Thanks to the nation’s first ever marijuana scholarships, students in Colorado could get part of their college education paid for entirely by marijuana tax money.
Any student living in Pueblo County, Colorado and planning to attend a college in Pueblo can now apply for the new scholarship.
The program is funded entirely by cannabis sales tax money. This year, the county is dividing $25,000 into 25 individual $1,000 scholarships.
Local lawmakers see the new program as a good way to use the state’s legal marijuana sales to help the community.
“Families have had it hard here in Pueblo. We’re excited to be part of the solution, to reduce debt on students, to make sure they can afford college and also bring a lot of life to our own community,” said Pueblo County Commissioner Buffie McFadyen.
Marijuana scholarships grow like a “weed”
After this year’s round of marijuana scholarships, the county plans on growing the program so it can reach more students.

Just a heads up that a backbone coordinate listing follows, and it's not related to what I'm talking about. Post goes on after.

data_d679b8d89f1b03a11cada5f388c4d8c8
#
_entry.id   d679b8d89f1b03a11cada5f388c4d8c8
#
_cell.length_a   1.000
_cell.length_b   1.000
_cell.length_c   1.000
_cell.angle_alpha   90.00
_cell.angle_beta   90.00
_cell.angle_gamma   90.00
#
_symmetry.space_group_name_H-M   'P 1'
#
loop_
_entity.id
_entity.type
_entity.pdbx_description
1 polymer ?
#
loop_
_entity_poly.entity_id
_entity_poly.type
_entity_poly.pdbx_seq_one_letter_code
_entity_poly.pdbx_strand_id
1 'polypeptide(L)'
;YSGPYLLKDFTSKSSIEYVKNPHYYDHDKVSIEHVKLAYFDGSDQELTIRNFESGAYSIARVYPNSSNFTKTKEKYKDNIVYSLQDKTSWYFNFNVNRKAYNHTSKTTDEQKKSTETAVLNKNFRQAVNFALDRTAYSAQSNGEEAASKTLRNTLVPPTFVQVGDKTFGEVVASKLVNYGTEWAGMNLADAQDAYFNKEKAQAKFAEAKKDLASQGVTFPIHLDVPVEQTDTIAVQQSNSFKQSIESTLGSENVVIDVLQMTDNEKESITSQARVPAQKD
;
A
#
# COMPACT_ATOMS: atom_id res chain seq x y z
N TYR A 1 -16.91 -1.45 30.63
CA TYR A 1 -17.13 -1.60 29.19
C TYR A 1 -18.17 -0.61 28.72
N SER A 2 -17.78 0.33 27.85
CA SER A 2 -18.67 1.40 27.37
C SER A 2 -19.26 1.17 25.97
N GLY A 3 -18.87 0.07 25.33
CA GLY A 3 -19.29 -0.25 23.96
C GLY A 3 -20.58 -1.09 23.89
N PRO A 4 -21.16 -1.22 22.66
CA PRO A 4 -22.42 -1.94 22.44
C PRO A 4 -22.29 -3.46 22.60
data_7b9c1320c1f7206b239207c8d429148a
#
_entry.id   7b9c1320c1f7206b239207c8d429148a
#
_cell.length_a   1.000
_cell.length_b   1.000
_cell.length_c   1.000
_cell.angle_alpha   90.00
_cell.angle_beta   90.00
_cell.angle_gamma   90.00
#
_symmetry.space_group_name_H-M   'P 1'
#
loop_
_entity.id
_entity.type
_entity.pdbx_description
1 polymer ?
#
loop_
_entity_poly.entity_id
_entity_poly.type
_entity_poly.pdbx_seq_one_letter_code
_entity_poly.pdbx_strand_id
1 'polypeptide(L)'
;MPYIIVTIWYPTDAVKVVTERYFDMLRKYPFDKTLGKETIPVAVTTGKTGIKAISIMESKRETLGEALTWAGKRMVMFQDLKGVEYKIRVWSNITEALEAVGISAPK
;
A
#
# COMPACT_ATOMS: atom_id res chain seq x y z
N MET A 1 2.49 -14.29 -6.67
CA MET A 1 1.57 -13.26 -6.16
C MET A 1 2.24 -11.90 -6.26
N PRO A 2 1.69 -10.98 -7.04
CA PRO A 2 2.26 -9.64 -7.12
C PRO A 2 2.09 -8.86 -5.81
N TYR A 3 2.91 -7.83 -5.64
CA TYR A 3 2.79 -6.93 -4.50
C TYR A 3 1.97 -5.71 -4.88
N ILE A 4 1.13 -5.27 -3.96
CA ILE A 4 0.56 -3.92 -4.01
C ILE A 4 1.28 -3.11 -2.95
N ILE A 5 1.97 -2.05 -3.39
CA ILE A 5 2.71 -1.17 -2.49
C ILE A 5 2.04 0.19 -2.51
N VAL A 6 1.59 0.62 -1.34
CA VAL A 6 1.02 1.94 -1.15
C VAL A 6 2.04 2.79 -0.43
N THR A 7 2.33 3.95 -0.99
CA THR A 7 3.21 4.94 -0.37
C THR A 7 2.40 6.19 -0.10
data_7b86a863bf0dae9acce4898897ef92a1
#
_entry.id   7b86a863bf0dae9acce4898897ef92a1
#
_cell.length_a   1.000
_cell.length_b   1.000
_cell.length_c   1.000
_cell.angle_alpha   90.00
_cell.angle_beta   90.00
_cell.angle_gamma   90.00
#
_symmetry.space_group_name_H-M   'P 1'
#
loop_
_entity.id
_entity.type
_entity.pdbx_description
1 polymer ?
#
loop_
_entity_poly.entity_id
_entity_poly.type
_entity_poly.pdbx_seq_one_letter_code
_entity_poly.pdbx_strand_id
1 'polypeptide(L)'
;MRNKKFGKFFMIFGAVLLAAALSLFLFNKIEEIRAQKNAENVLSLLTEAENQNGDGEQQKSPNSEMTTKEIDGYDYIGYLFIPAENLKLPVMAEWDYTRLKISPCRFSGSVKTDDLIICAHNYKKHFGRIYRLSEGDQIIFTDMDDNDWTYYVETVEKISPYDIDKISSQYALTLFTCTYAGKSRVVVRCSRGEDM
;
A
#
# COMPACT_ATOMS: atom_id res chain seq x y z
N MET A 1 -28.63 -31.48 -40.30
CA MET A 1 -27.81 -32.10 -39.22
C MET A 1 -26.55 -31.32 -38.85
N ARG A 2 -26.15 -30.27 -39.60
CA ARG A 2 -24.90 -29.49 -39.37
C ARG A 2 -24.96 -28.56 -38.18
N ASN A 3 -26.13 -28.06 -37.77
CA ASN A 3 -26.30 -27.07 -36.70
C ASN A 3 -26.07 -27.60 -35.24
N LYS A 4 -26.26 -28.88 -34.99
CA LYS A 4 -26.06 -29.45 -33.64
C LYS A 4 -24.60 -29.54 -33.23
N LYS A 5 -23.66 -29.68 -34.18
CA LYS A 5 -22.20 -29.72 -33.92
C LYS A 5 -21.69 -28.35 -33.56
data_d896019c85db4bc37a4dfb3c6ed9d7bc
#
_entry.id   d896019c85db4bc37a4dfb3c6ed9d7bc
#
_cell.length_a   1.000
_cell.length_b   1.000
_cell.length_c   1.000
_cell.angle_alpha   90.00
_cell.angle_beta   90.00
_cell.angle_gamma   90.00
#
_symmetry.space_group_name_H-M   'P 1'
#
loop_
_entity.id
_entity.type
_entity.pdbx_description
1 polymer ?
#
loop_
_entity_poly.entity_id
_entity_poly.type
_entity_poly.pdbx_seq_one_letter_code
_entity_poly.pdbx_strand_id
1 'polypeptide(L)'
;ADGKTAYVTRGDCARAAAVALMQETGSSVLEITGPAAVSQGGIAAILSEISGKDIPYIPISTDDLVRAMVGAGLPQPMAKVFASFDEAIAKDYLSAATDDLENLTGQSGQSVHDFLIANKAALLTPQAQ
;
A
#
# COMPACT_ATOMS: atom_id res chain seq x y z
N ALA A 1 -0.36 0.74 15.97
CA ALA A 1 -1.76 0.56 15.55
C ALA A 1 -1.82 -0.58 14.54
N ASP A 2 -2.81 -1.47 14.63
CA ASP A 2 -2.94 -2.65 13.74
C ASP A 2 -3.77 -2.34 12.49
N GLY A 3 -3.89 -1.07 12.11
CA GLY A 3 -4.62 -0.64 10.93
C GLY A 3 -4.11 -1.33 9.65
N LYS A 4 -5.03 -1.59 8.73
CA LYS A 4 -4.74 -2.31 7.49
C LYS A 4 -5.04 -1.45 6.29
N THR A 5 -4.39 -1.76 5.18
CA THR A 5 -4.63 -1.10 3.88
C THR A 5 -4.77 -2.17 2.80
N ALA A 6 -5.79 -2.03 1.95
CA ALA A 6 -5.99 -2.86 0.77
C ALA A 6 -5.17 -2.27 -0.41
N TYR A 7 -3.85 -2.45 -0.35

McFadyen said the program plans on receiving around $700,000 from marijuana taxes next year. She also said the county is applying for a grant that could grow the program to over a million dollars in the next few years.
“This reinvestment in our community, this wise use of money we couldn’t do anything better,” she said.
These new marijuana scholarships are the latest example of some of the ways Colorado benefits from marijuana tax revenues.
Colorado made just under $1 billion from legal marijuana last year. Those sales generated more than $135 million in taxes and fees. A large portion of those funds are devoted to projects like school construction and now, thanks to this new program, scholarships.
Taxes have become an important part of the conversation about legalizing cannabis.
One Colorado official recently said that marijuana taxes are only a drop in the much larger bucket of the state’s budget.
In a conversation with representatives from other states, he claimed that pot taxes don’t make as big a difference as some might assume.
But others seem to think that marijuana taxes have a much bigger impact than that official gave them credit for.
McFadyen said that the new marijuana scholarships could make a big impact in her community.
Beverly Duran, Executive Director of the Pueblo Hispanic Education Foundation, agrees.
“This money is going to have a huge impact on the number of students that we can help in affording college,” she said.